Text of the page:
Will we support all LGBTQ candidates in 2022?

By Peter Rosenstein - March 17, 2022 12:00 am

SANTIAGO, Chile — I was on the steps of Cambridge (Mass.) City Hall on May 17, 2004, when the first same-sex couples legally married in the U.S. I was inside a Chilean Civil Registry and Identification Service office in Santiago, the country’s capital, nearly 20 years later when the first same-sex couple legally married in the South American country.

Javier Silva and Jaime Nazar, a gay couple who has been together for seven years, married on March 10 as they held their two young children. Then-Chilean Justice Minister Hernán Larraín, then-Deputy Human Rights Secretary Lorena Recabarren, two prominent Chilean LGBTQ rights activists — long-time Movimiento de Integración y Liberación Homosexual (Movilh) Director Rolando Jiménez and Fundación Iguales President Isabel Amor — Hunter T. Carter a U.S. based lawyer who advocates for marriage equality throughout Latin America and this reporter were among the dozens of people who were in the room to witness this historic moment.

Consuelo Morales and Pabla Heuser, a lesbian couple with a young child who has been together for 17 years, married in the same room less than half an hour later. Both couples, Larraín, Recabarren, Jiménez and Amor spoke with the dozens of Chilean reporters who were inside the Civil Registry office after the weddings took place. Well wishers cheered and threw flower petals at the newly married couples as they left the building.

My husband happens to have been born and raised in Santiago, so the country’s first same-sex weddings were more than just another story to cover. March 10 was a watershed moment for one of Latin America’s most conservative countries. It was also a demonstration that progress is possible in the most unexpected of places.

Divorce only became legal in Chile in 2004. Abortion remains largely prohibited in the country, although a bill that would allow a woman to terminate her pregnancy up to 14 weeks has begun to work its way through the Chilean Congress.

Chile on March 10 joined neighboring Argentina and less than three dozen other countries around the world that have extended marriage rights to same-sex couples.

How did Chile achieve such a historic milestone?

Movilh in 2012 filed a lawsuit with the Inter-American Commission on Human Rights on behalf of three same-sex couples who were seeking marriage rights. The Inter-American Court of Human Rights that same year ruled in favor of Karen Atala, a Chilean judge who lost custody of her three daughters to her ex-husband because she is a lesbian.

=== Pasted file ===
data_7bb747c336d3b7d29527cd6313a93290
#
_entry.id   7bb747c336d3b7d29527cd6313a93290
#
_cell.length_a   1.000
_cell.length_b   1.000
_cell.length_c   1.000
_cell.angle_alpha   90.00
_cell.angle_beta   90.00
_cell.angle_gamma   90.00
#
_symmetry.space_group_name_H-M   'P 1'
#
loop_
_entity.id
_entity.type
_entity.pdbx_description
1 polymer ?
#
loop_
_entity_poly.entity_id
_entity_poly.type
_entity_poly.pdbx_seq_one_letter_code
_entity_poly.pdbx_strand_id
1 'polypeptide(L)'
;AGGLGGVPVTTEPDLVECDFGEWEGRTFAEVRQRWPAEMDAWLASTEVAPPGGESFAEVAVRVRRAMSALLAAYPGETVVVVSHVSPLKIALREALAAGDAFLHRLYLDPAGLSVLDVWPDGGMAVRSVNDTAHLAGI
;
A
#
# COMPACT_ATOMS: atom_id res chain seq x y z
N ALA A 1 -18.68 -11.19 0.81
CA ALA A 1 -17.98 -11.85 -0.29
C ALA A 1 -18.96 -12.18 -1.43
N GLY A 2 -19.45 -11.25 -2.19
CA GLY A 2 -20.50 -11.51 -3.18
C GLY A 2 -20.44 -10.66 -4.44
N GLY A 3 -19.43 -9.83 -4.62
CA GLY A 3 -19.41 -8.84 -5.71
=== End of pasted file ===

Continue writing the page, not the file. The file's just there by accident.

The Atala case established a legal precedent that has been used to advance marriage equality throughout Latin America.

Chile’s civil unions law took effect on Oct. 22, 2015. I happened to be in Santiago with my husband, his niece and her husband on that day. The activists with whom I spoke on one hand welcomed the civil unions law, but on the other stressed it did not sufficiently protect same-sex couples and their children.

The government of former President Michelle Bachelet — who is now the U.N. high commissioner for human rights — in 2016 said it would introduce bills to extend marriage and adoption rights to same-sex couples as part of an agreement it reached with Movilh and the Inter-American Commission on Human Rights. Movilh in 2020 withdrew from it after accusing then-President Sebastián Piñera of not doing enough to advance marriage equality in Chile.

Piñera last June announced his support of the issue.

He met with Silva and Nazar on March 10 at the Presidential Palace in Santiago after they married. The meeting took place on Piñera’s last day in office.

President Gabriel Boric’s inauguration took place on March 11 at the Chilean Congress in Valparaíso.

Then-Chilean President Sebastián Piñera, right, greets Javier Silva and Jaime Nazar, the first same-sex couple to legally marry in Chile, on March 10, 2022, at the Presidential Palace in Santiago, Chile. (Photo courtesy of Hunter T. Carter/Instagram)

“‘Two people’ — these words change life, history. They solidify the dreams and aspirations of many,” said Atala on March 10 in a tweet that included the new definition of marriage in Chile. “A dream that became a reality today. I cannot be happier.”

“Javier and Jaime’s civil wedding was simple but enormously important,” said Carter earlier this week after he returned to the U.S. “This short legal proceeding has been enjoyed by millions because it protects the couple and the children they may have. It should not have required a decade of litigation and often intense negotiations backed by the Inter-American Human Rights Commission to get to this day of joyful tears and rosy cheeks, but love always wins.” 

March 10 was the day that Chile legally recognized Javier and Jaime, Consuelo and Pabla and their families. March 10, as Carter notes, was the culmination of a long and at times painful effort to ensure LGBTQ Chileans could receive the same rights and privileges of marriage about which their heterosexual brothers and sisters likely don’t think twice. March 10 was also a day that my husband and many others who were either born in Chile and/or live in the country likely never thought would happen.

March 10 was a good day in Chile.

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